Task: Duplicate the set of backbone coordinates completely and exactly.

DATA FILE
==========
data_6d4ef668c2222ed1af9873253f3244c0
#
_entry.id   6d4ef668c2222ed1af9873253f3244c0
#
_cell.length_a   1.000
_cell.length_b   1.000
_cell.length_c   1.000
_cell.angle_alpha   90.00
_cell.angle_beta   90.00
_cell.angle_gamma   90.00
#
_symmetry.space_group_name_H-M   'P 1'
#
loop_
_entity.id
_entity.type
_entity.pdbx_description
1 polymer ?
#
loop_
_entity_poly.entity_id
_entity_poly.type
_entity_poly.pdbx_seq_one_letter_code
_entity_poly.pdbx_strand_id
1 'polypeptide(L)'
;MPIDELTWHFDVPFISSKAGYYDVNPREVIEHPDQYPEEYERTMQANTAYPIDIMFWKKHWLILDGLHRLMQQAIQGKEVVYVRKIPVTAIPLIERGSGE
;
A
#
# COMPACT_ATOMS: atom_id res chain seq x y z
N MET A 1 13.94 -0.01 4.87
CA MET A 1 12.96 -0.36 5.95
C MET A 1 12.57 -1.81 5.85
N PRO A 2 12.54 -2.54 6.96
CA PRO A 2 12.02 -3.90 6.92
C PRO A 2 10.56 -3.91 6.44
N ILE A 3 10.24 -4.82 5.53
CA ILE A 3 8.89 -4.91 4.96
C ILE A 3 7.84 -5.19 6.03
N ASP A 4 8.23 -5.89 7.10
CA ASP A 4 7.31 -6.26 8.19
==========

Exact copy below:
data_6d4ef668c2222ed1af9873253f3244c0
#
_entry.id   6d4ef668c2222ed1af9873253f3244c0
#
_cell.length_a   1.000
_cell.length_b   1.000
_cell.length_c   1.000
_cell.angle_alpha   90.00
_cell.angle_beta   90.00
_cell.angle_gamma   90.00
#
_symmetry.space_group_name_H-M   'P 1'
#
loop_
_entity.id
_entity.type
_entity.pdbx_description
1 polymer ?
#
loop_
_entity_poly.entity_id
_entity_poly.type
_entity_poly.pdbx_seq_one_letter_code
_entity_poly.pdbx_strand_id
1 'polypeptide(L)'
;MPIDELTWHFDVPFISSKAGYYDVNPREVIEHPDQYPEEYERTMQANTAYPIDIMFWKKHWLILDGLHRLMQQAIQGKEVVYVRKIPVTAIPLIERGSGE
;
A
#
# COMPACT_ATOMS: atom_id res chain seq x y z
N MET A 1 13.94 -0.01 4.87
CA MET A 1 12.96 -0.36 5.95
C MET A 1 12.57 -1.81 5.85
N PRO A 2 12.54 -2.54 6.96
CA PRO A 2 12.02 -3.90 6.92
C PRO A 2 10.56 -3.91 6.44
N ILE A 3 10.24 -4.82 5.53
CA ILE A 3 8.89 -4.91 4.96
C ILE A 3 7.84 -5.19 6.03
N ASP A 4 8.23 -5.89 7.10
CA ASP A 4 7.31 -6.26 8.19